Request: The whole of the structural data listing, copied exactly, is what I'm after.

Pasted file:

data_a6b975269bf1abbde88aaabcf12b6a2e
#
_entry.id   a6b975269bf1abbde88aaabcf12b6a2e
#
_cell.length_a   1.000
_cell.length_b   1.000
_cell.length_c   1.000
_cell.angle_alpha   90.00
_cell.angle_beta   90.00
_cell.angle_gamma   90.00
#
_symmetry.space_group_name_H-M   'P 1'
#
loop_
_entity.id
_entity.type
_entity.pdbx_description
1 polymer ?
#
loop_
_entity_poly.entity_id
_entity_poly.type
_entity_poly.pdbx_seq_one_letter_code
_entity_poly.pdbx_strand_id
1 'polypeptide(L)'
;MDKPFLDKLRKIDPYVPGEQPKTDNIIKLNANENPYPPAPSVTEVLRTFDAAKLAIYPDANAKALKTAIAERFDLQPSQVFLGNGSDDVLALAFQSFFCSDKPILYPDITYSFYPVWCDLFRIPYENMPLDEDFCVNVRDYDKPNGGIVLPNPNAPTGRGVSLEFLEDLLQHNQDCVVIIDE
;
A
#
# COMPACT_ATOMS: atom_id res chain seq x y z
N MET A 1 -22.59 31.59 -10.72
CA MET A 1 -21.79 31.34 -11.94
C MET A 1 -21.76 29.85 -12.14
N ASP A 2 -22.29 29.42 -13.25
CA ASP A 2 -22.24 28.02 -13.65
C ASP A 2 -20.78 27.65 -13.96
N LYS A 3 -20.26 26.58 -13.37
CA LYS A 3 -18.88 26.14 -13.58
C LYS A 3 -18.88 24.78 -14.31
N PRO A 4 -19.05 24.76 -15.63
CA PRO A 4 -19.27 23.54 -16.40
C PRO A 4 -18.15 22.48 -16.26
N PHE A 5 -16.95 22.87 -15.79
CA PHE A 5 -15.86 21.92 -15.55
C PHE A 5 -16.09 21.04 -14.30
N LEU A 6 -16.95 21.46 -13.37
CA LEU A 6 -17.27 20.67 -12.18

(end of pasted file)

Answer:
data_a6b975269bf1abbde88aaabcf12b6a2e
#
_entry.id   a6b975269bf1abbde88aaabcf12b6a2e
#
_cell.length_a   1.000
_cell.length_b   1.000
_cell.length_c   1.000
_cell.angle_alpha   90.00
_cell.angle_beta   90.00
_cell.angle_gamma   90.00
#
_symmetry.space_group_name_H-M   'P 1'
#
loop_
_entity.id
_entity.type
_entity.pdbx_description
1 polymer ?
#
loop_
_entity_poly.entity_id
_entity_poly.type
_entity_poly.pdbx_seq_one_letter_code
_entity_poly.pdbx_strand_id
1 'polypeptide(L)'
;MDKPFLDKLRKIDPYVPGEQPKTDNIIKLNANENPYPPAPSVTEVLRTFDAAKLAIYPDANAKALKTAIAERFDLQPSQVFLGNGSDDVLALAFQSFFCSDKPILYPDITYSFYPVWCDLFRIPYENMPLDEDFCVNVRDYDKPNGGIVLPNPNAPTGRGVSLEFLEDLLQHNQDCVVIIDE
;
A
#
# COMPACT_ATOMS: atom_id res chain seq x y z
N MET A 1 -22.59 31.59 -10.72
CA MET A 1 -21.79 31.34 -11.94
C MET A 1 -21.76 29.85 -12.14
N ASP A 2 -22.29 29.42 -13.25
CA ASP A 2 -22.24 28.02 -13.65
C ASP A 2 -20.78 27.65 -13.96
N LYS A 3 -20.26 26.58 -13.37
CA LYS A 3 -18.88 26.14 -13.58
C LYS A 3 -18.88 24.78 -14.31
N PRO A 4 -19.05 24.76 -15.63
CA PRO A 4 -19.27 23.54 -16.40
C PRO A 4 -18.15 22.48 -16.26
N PHE A 5 -16.95 22.87 -15.79
CA PHE A 5 -15.86 21.92 -15.55
C PHE A 5 -16.09 21.04 -14.30
N LEU A 6 -16.95 21.46 -13.37
CA LEU A 6 -17.27 20.67 -12.18